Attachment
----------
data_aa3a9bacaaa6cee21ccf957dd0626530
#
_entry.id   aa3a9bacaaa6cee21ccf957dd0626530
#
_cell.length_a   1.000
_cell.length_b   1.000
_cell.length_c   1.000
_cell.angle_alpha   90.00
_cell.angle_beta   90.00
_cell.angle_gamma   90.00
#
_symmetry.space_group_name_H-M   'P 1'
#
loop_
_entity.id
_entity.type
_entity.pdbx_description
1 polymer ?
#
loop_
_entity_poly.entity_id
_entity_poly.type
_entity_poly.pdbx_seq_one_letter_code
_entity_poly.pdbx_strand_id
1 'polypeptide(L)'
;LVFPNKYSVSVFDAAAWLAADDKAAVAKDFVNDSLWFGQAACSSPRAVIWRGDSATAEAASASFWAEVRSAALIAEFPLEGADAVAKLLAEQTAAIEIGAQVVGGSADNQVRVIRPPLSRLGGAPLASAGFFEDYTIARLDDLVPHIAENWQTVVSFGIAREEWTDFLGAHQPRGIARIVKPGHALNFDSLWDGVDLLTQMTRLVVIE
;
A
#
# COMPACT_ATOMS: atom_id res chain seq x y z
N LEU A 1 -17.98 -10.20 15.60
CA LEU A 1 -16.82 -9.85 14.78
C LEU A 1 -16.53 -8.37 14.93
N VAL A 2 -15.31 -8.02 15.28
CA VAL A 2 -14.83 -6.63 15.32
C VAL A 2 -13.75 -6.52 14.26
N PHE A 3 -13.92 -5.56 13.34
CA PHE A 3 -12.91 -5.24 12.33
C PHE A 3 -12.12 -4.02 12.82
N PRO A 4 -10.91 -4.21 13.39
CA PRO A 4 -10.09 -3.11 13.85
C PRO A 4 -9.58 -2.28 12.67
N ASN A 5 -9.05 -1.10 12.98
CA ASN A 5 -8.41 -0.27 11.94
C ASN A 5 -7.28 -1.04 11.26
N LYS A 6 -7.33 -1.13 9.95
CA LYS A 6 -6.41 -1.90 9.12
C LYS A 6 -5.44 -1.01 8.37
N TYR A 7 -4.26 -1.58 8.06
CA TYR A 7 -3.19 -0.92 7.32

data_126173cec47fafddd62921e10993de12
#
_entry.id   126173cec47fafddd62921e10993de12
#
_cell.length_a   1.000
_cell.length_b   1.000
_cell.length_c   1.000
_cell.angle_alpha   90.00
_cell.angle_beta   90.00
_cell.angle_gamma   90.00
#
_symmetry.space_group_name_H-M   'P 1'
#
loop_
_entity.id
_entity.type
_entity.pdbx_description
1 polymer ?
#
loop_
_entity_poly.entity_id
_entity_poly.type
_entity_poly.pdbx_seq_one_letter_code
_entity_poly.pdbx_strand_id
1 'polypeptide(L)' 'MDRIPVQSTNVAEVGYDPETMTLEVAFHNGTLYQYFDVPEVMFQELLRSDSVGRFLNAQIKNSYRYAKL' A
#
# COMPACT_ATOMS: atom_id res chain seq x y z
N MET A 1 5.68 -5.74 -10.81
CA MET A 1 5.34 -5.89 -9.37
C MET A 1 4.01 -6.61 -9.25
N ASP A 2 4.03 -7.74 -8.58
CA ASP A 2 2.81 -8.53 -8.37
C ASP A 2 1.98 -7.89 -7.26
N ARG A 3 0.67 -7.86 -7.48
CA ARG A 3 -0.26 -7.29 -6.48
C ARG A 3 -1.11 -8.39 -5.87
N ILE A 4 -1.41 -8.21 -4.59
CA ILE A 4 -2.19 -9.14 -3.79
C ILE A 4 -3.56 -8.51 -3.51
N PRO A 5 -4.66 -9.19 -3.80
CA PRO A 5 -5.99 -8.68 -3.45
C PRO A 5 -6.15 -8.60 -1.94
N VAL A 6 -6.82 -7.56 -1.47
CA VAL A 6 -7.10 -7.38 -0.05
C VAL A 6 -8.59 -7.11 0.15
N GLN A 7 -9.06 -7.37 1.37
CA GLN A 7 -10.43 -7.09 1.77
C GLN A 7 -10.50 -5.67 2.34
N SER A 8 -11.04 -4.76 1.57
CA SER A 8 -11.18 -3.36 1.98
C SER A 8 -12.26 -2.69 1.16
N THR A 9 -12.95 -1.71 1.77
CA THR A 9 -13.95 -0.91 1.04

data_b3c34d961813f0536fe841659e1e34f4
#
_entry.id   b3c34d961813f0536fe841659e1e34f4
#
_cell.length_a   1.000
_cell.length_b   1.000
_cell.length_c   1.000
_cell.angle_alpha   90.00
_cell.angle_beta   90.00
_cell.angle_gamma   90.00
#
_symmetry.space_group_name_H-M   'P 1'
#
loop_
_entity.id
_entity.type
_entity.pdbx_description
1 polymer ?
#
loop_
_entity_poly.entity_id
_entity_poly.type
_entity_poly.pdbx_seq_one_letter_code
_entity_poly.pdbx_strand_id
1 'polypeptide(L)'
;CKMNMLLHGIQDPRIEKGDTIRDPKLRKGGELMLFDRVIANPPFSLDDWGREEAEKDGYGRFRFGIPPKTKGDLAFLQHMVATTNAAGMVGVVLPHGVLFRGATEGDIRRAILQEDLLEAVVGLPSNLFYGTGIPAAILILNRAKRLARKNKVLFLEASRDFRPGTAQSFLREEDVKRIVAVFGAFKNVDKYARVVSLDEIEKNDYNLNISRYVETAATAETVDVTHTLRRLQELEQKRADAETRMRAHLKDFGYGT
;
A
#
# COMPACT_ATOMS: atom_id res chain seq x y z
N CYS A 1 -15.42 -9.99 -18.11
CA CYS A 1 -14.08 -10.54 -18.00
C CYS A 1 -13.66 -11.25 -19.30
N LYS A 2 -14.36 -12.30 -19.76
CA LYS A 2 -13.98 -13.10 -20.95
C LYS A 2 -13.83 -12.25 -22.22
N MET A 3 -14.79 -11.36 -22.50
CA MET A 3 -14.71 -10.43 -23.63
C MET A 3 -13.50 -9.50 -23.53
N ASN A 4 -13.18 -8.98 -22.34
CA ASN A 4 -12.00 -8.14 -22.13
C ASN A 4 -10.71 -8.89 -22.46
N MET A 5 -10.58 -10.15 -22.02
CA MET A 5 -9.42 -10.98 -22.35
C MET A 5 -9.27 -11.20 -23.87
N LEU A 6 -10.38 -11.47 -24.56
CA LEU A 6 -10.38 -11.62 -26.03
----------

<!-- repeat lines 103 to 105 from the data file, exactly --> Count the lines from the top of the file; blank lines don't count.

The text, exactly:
CA THR A 9 -13.95 -0.91 1.04

data_b3c34d961813f0536fe841659e1e34f4
#